Herring from the Archipelago Sea. Photo: Johannes Sahlsten
In the Archipelago Research Institute, the reproductive biology of the Baltic herring (Clupea harengus membras) has been studied for over 30 years, since 1984. During the last few years we have discovered large amounts of parasitic worms in the body cavity of herring, collected from the Airisto Inlet. The phenomenon is new as no worms have been previously discovered in our samples. Dna-analyses conducted by the University of Eastern Finland showed that the parasitic worms are in fact two species (Corynosoma strumosum ja C. semerme), belonging to the phylum Acanthocephala. A new research project, studying the distribution and occurrence of these worms in the local herring, seal and great cormorant populations will begin next summer.
Acanthocephala, also called thorny- or spiny headed worms, are commonly found in fish and seals. In Finland, 11 species are known to occur. The parasitic worms don’t infect humans. The Baltic herring is a safe and nutritious food fish and no cold treatment is required when preparing the fish.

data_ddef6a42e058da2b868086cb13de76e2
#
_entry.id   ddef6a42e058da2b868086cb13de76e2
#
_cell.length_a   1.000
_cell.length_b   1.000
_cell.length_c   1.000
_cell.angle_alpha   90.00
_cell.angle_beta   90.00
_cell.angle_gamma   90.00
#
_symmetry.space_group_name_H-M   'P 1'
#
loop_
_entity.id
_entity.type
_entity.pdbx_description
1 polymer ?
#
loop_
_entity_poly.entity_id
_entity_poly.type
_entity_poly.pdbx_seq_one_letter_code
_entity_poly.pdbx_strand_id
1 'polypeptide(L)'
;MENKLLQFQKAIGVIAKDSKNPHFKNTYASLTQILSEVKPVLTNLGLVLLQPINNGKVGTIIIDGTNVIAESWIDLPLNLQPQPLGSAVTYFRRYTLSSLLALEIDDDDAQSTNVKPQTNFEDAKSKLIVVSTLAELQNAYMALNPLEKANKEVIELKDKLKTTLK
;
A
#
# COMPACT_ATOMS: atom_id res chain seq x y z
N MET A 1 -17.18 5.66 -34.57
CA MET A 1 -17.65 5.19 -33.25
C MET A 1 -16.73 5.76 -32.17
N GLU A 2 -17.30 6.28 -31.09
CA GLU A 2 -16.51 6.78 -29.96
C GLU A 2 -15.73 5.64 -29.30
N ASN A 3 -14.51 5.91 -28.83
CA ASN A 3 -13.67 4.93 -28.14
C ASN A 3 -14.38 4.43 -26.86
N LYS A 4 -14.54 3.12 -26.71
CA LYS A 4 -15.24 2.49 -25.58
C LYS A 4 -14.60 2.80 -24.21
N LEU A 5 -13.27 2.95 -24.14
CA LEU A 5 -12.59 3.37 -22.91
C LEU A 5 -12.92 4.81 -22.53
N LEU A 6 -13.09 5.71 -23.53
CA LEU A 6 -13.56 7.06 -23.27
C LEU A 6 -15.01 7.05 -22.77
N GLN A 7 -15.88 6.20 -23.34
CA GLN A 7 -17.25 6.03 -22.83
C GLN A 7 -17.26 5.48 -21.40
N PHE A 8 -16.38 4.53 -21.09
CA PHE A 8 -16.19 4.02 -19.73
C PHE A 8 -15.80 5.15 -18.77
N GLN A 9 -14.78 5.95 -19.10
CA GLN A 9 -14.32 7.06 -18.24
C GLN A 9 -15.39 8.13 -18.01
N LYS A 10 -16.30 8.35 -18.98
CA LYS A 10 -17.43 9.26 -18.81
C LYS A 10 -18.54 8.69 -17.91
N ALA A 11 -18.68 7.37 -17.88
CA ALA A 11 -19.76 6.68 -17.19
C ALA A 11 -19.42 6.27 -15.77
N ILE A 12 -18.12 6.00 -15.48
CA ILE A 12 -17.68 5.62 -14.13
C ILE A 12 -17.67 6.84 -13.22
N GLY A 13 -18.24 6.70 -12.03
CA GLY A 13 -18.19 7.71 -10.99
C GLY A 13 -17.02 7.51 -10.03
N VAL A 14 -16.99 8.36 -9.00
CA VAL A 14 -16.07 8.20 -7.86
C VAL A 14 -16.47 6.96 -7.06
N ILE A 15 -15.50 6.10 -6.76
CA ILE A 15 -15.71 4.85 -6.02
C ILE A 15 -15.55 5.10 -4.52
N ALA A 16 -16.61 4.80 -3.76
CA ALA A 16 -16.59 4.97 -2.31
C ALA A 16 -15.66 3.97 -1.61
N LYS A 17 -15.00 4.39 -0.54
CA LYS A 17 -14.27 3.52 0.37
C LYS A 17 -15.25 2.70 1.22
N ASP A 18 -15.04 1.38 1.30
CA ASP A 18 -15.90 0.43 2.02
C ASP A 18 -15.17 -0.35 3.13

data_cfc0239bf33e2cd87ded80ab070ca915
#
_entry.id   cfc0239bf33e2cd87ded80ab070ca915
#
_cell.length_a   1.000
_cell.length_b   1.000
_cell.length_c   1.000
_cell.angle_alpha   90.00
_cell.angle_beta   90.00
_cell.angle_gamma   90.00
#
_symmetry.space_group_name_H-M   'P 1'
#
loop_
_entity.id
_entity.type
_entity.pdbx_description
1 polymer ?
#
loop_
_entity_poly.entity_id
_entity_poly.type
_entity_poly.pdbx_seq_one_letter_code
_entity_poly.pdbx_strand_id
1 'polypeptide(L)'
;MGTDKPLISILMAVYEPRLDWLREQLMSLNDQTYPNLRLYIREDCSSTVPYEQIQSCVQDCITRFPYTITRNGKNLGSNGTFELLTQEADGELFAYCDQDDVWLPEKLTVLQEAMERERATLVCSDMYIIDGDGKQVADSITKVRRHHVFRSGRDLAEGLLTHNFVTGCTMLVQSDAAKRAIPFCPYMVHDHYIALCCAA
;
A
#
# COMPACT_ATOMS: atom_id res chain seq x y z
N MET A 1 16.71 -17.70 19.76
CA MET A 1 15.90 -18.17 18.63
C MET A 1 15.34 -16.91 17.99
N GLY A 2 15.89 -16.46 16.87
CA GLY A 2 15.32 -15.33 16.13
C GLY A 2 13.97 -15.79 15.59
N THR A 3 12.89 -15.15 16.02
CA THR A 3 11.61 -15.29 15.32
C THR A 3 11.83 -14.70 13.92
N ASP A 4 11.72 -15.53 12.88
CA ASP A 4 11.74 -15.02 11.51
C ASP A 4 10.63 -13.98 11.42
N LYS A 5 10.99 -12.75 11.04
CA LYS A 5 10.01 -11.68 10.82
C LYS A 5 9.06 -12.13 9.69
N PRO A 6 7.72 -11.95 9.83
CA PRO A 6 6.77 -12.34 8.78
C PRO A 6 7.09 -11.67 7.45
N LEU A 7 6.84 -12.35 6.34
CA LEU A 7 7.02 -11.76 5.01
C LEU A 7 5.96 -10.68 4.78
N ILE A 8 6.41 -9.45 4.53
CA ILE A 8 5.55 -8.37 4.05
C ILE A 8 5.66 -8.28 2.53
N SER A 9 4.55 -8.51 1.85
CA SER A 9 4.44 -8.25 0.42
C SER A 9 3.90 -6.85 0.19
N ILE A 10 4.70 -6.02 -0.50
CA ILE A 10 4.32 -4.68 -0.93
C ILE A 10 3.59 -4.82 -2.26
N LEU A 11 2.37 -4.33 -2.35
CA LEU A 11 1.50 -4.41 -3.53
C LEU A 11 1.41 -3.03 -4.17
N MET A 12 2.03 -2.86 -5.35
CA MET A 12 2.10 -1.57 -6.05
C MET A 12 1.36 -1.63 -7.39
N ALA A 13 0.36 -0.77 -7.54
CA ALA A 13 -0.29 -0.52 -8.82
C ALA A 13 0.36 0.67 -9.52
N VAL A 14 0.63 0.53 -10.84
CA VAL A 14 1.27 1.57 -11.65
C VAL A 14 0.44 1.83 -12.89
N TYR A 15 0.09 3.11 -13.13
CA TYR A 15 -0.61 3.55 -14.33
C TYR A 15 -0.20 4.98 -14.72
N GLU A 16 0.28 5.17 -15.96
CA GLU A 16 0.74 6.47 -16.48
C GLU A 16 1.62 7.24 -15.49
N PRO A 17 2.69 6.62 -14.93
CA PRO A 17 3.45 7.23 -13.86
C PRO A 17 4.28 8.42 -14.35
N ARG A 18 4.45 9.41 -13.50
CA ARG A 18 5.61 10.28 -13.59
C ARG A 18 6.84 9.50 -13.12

According to our preliminary studies, in 2014-2015, approximately 15% of herring in the Airisto Inlet were infected by the parasitic worms.
Corynosoma-worms use herring as an intermediate host. The grey seal (Halichoerus grypus) and/or ringed seal (Pusa hispida) are definitive hosts for the Corynosoma –species. Of the two seal species, the grey seal is common in the Bothnian Sea and nowadays also in the Archipelago Sea. The steady increase of the grey seal population and its spread to the middle- and inner archipelago might have caused the parasitic infection in herring. The species C. strumosum has also been discovered in Great Cormorants (Phalacrocorax carbo). Therefore, it is possible that the bird species is also a definitive host as the increase of the cormorant population coincides with the timing of our findings.
Parasitic worms may cause negative effects for commercial herring fishery. Therefore, it is important to understand the extent of the phenomenon and the causes behind it.
The two-year study is funded by the Archipelago Sea Fisheries Action Group (officially Saaristomeren kalatalouden toimintaryhmä in Finnish). The research is carried out together with the Joensuu Molecular Ecology Group of the University of Eastern Finland. The project’s field work begins next summer. The aim is to chart the distribution and occurrence of the parasitic worm species in the local herring population. We will also investigate whether the Great Cormorant is a definitive host in addition to the grey seal.